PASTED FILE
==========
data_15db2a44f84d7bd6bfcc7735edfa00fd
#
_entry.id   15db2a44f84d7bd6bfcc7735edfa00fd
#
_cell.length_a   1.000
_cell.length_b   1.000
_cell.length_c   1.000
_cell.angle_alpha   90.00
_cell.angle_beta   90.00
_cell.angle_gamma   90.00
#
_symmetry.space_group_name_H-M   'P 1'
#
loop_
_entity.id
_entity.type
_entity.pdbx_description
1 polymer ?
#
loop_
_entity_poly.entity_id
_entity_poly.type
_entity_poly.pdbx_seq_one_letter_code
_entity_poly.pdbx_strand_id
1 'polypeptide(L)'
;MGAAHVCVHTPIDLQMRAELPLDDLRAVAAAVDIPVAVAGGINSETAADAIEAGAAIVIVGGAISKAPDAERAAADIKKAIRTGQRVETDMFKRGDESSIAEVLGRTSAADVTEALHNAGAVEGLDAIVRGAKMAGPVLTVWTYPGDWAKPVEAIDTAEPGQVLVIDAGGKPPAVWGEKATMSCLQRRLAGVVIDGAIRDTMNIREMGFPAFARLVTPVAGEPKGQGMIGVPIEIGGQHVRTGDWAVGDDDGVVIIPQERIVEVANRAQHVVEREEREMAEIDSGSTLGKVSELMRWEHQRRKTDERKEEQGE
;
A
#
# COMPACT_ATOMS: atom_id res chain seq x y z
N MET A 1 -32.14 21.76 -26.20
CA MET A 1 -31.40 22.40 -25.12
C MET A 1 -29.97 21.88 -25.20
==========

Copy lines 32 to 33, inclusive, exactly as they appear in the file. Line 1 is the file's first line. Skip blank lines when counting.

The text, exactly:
CA MET A 1 -31.40 22.40 -25.12
C MET A 1 -29.97 21.88 -25.20